Recently, Kingsglaive: Final Fantasy XV was made available for rent on iTunes. Being a Final Fantasy fan, I decided to check it out. But I was also keenly aware of its critical response on RottenTomatoes.
Was this going to be a hidden gem? Was it going to be the movie that defied previous expectations for Final Fantasy movies? Was it going to be an improvement on “Final Fantasy VII Advent Children” or the ill-fated “Spirits Within”? Spoilers for all three movies will follow.
Depends on what you are trying to improve. If you’re discussing the technology used to deliver visual fidelity, it’s an unmistakable improvement. But, technology marches on so this kind of incremental improvement is a given.
But where the Final Fantasy franchise has stagnated, ironically, is in an area that is independent of technology. While it may be quicker to type up a screenplay in a preformatted manner, you can’t computer generate a good screenplay.
A Beautiful Walled Garden
It has a broader implication, of course. Video game movies have never been successful. Even the most “successful” video game-based movie, “Warcraft” was critically trashed.
However, one would believe that Final Fantasy would be the one to buck this trend. Final Fantasy has been known to have some of the best storytelling in games. Many gamers look back fondly on Final Fantasy VII in particular.
Having seen all three Final Fantasy movies, I can outline each of their problems in detail.
Spirits Within suffers from several problems. First is within its marketing. Leveraging the brand name in the manner that they did was only going to alienate audiences. Those unfamiliar with the brand would not be drawn in because the film is clearly a science fiction setting in the real world. Those familiar with it are going to expect a fantasy world which simply wasn’t there. In effect, nobody was going to be satisfied.
The other problem was that the script was so forgettable that about halfway through the film I asked myself if I remembered how they got into the predicament they currently faced. My brain came back with a resounding “no”, I had literally forgotten half the movie because it wasn’t worth following.
I can’t remember anything about Aki Ross, anything about the other characters. I remember the Gaea Theory which was borrowed from Final Fantasy VII but made less sense in this context. Not only did I not remember, I certainly didn’t care.
Advent Children fared slightly better in my eyes, but perhaps that’s because I was familiar with Final Fantasy VII, it being the first Final Fantasy I played. To a lay audience, it’s completely inaccessible. You won’t know or care about what happened unless you played the game. Given that the game was nearly ten years old at the time, this presents more of a problem than if the game had been released recently.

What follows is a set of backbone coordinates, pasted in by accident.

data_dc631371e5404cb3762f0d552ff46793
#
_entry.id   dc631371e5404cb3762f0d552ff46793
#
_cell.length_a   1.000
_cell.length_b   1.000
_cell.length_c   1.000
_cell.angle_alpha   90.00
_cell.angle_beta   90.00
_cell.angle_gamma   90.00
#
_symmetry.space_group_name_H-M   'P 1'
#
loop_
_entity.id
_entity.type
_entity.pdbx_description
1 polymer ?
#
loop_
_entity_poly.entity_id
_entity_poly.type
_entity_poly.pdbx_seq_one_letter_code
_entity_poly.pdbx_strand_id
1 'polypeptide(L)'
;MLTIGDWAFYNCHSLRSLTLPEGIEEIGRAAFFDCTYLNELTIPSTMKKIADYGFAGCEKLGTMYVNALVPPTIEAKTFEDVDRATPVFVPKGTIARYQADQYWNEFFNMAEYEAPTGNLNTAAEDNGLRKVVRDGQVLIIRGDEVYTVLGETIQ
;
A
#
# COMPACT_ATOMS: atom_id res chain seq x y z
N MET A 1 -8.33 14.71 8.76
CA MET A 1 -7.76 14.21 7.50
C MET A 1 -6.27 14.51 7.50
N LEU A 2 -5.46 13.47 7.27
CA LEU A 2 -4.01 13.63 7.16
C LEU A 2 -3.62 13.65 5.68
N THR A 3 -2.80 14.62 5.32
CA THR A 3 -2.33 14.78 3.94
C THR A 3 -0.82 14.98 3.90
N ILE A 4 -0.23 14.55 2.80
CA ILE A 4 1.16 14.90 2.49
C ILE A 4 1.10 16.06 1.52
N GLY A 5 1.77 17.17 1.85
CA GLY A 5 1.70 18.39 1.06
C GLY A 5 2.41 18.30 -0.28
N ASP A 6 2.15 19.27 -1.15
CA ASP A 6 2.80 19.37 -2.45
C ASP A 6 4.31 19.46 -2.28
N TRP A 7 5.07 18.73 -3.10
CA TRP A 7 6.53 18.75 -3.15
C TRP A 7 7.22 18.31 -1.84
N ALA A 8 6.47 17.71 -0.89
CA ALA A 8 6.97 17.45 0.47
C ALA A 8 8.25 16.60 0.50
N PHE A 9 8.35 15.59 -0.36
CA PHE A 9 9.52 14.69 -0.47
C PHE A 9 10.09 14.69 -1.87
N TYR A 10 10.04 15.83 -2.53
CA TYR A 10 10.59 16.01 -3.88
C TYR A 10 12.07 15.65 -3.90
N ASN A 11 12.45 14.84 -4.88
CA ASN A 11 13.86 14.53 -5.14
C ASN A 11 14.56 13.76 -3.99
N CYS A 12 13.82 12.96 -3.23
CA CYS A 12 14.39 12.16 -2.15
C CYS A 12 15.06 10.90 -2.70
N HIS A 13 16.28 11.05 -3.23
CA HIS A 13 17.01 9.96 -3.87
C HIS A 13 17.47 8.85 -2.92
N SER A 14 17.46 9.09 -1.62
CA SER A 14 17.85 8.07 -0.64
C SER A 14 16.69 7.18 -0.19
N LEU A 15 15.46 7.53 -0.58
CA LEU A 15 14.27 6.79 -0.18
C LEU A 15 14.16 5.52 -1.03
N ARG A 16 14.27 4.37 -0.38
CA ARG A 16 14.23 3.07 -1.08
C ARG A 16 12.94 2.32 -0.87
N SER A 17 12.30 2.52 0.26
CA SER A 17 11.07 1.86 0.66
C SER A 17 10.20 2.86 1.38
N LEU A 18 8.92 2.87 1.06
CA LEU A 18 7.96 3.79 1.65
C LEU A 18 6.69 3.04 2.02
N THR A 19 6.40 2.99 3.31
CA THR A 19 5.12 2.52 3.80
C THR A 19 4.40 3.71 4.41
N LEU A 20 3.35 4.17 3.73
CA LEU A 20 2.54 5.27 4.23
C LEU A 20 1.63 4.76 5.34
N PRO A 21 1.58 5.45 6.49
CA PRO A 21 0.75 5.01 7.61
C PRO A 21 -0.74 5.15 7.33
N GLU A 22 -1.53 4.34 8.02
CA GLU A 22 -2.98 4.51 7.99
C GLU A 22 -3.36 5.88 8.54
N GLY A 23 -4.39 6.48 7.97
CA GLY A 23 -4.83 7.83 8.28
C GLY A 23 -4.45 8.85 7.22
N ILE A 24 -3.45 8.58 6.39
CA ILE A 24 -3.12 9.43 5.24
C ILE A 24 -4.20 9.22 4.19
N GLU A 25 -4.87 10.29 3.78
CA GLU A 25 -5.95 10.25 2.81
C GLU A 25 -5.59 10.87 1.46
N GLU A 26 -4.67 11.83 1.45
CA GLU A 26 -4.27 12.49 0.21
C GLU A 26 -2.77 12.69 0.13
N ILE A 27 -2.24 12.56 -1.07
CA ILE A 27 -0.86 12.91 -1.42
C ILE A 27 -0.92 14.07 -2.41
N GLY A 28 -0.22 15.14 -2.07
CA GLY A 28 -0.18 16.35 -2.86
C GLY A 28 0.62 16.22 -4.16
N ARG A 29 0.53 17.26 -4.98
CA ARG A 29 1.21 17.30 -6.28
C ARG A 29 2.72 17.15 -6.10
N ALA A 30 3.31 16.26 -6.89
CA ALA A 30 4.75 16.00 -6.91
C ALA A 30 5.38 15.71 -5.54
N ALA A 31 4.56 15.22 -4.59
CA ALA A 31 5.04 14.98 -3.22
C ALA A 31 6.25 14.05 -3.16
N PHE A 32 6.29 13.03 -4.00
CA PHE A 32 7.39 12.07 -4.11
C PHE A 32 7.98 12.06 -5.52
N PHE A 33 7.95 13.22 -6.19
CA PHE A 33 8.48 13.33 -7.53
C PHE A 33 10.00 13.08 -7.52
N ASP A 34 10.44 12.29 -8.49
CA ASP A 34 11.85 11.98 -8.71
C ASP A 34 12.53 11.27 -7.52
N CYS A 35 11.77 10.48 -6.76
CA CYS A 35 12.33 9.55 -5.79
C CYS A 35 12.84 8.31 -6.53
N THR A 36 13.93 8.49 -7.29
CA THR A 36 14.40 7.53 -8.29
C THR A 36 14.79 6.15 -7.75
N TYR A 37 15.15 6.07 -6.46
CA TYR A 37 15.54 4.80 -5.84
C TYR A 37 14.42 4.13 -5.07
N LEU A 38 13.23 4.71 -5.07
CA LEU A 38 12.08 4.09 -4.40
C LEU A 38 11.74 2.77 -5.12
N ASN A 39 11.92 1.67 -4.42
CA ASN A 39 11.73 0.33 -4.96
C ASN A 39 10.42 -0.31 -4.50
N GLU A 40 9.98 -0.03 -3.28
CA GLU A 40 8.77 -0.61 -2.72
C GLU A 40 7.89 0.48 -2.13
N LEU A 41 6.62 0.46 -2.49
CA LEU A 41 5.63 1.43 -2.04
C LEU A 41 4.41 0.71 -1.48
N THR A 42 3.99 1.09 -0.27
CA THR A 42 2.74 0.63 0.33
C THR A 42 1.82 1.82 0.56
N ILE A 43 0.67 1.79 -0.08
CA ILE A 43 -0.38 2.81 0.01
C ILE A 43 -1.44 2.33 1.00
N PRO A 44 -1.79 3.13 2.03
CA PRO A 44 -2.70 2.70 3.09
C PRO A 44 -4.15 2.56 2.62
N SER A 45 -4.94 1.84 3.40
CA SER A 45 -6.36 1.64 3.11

I know this because I sat down and watched it with a friend and the only thing she stayed around for was the fight scenes. They are skillfully done and always keep the action moving. But it’s much harder to get invested in the consequences when you don’t know about the characters who are fighting.
That’s pretty much what Advent Children is, well-done fight sequences interspliced with forgettable dialog, some exposition, and the occasional bit of character development that feels more like a sudden shift than a gradual arc.
Specifically, Cloud’s character arc was a tricky scenario. The reason that he can’t be the confident leader he was near the end of the game is because then he’d never have anywhere to grow. So they made the most plausible arc for him: he is grieving over the deaths of Zack Fair and Aerith, blaming himself for letting them die.
He additionally falls victim to Geostigma, an illness caused by Jenova-cell infected pockets of Lifestream. But this is presented as the thing that causes him the most struggle. From the get-go, he loses a battle with Kadaj’s gang because he was suffering from its effects. In contrast, his fear of creating another Aerith scenario only comes up halfway through the film. He broods about Zack’s loss earlier on, but it doesn’t really mean much of anything. The relationship between Cloud and Zack is heavily compressed because, by definition, it must be.
The relationship with Aerith suffers even more, due to the decision to obscure her face for the majority of the film. This decision is honestly quite baffling, since the fans whom this film was targeting already know what her face looks like so it’s not like some big reveal. Aerith doesn’t really represent anything other than herself.
There are small bits of symbolism to be found if you watch the making-of featurette. But there’s the rub, you have to watch the featurette in order to understand it. Unlike “2001: A Space Odyssey” where you can get a better understanding if you read the novel but can fill in the blanks with interpretation should you decide to simply watch the film, (or maybe just drop acid at the stargate sequence) it’s required watching for Advent Children.